WOW! It’s great to be back at a major airshow. I imagine every single person on that immense stretch of show grounds (way past a mile north to south!) felt largely the same way I did.
Airshow buddies. Cool aircraft to check out. All manner of compelling gear to make your bird better. Forums on a wide variety of topics. Terrific aerobatic acts and a constant, joyful racket of airplane noise. Oshkosh is literal aviation sensory overload and every person present is splashing around in it like a kid in a backyard pool. Whee!
Fun Fly Zone
Where Affordable Aviation Lives
Short story first…
My Canadian videographer Dave Loveman was denied entry at the border (long story) so I’m flying solo this year. I will concentrate in areas as the show is simply too big to cover top to bottom unless you have wheels — and they are reserved for a gilt-edged few. Most of us hoof it (or tram it), and did I mention the space stretches well over a mile plus miles more back and forth between exhibit spaces and aircraft. Aviation shows need lots of room and Oshkosh is the biggest of the big.
When Dave can attend he uses a scooter (that can go literally anywhere …it’s a golden ride). He’s fitted his deluxe scooter with a tiny wheeled trailer, which I mount and then hang on for dear life as we wheel all over the grounds in minutes. Man, do I miss that speedy, if overly attention-getting, ride.
What follows will be key photos of the day plus a short paragraph. Each of these is worthy of its own story and when the show is over I will organize the best of these for a deeper dive. All of them, every one, are quite affordable.
Fixed Wing – Gyroplane – Powered Paraglider – Biplane – Trike – New LSA
BADLAND AIRCRAFT / F-SERIES — Chris Duell made a big change since I last ran into him (article here) and his new Badland F-series of legit Part 103 fixed wing aircraft. He moved from his longtime home in Las Vegas, Nevada to southern Minnesota. He was able to expand to more spacious quarters and beamed with pleasure at having enough room in a completely different surrounding. He recently bought this original Badland (nearby image) from a customer who had equipped it with tundra tires that looked great but might push it over Part 103 limits. Smaller tires as seen in the background make the numbers, Chris proved. He’s got airplanes flying, kits in progress, and orders to build. Here’s an affordable fixed wing aircraft many can like. F-series uses the Polini Thor engine with an E-Props propeller. Chris is pleased with both.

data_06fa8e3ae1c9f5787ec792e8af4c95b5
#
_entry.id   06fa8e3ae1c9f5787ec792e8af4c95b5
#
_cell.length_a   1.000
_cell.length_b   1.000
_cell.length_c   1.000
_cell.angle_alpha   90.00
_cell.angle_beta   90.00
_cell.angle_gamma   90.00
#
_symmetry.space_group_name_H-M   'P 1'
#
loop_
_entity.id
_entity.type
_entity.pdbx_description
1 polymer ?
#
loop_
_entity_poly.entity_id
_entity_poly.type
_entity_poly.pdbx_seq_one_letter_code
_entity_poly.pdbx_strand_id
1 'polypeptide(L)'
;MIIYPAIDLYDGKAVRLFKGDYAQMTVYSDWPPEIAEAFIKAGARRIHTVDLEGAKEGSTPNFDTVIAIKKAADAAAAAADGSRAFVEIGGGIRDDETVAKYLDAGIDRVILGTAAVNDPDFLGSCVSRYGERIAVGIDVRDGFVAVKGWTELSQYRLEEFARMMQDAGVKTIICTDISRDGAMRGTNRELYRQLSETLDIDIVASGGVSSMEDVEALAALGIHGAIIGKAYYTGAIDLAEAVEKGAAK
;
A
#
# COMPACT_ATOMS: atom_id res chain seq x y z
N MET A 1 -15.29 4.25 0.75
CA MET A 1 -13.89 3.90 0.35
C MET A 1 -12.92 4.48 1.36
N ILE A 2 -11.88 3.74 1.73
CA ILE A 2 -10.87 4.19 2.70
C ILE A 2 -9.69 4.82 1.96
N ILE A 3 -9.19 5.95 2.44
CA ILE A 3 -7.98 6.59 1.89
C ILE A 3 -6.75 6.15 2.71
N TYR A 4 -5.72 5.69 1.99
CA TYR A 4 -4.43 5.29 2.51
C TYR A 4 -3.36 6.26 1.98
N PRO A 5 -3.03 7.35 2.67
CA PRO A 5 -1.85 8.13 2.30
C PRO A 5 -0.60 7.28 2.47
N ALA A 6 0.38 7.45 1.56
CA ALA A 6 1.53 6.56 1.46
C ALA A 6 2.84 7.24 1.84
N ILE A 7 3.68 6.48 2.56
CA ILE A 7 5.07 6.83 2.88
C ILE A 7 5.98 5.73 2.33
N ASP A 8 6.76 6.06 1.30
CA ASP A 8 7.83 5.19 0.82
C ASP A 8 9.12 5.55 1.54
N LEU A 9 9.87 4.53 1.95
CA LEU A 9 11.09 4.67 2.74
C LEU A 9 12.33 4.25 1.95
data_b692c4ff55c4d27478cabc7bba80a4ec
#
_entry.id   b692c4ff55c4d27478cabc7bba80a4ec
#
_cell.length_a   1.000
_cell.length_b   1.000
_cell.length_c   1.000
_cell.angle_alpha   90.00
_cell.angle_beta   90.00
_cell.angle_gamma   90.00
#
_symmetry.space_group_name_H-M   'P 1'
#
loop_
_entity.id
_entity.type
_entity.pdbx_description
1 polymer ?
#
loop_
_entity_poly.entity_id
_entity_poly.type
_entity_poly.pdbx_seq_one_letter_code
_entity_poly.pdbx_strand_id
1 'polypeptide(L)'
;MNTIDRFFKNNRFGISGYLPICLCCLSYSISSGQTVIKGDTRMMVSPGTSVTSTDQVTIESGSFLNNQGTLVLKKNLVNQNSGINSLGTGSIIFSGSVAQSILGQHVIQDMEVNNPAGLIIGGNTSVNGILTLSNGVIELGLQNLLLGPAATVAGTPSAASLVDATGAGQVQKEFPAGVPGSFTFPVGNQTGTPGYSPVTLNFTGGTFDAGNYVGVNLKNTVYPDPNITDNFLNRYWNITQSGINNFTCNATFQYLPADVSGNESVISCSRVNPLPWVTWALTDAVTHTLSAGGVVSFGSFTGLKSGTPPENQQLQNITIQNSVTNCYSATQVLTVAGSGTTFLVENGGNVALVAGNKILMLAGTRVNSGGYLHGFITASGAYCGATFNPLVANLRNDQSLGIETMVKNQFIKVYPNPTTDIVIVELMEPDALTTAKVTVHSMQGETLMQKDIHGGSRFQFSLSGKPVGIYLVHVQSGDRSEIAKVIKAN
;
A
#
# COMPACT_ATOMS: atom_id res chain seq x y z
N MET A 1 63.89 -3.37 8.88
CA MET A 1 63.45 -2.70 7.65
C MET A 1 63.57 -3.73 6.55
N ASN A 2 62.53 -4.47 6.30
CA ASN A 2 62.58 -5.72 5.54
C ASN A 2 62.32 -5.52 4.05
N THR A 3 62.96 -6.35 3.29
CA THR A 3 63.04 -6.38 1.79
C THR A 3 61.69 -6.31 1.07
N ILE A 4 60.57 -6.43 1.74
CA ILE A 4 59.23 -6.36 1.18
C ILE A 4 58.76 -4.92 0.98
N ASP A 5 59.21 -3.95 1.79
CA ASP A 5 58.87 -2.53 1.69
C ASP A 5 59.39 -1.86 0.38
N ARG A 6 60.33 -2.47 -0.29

DRAGON QUAD PPG — A newcomer in the space is this simple but effective looking “quad” from Dragon PPG. These carriages are the next step for foot-launched powered paragliders. Purists will still prefer that method but those who aren’t confident in running launches and landings may elect an undercarriage. These need to be much leaner than the construction of a two-place, Rotax 912-equipped powered parachute; they’re pretty different aircraft. Yet these are highly affordable, offer splendid visibility, and are light enough to make transport easier. Developer Dan Feldman put Dragon PPG together in just six months but has tested it and had experts put it through its paces …with flying colors. Dragon is powered by a 50-horsepower Rotax 503 giving the Part 103 light aircraft a very spirited climb (most PPGs used 35-horsepower engines or smaller, though they carry less weight.) Dan said an ample supply of zero-time rebuilt 503s is available.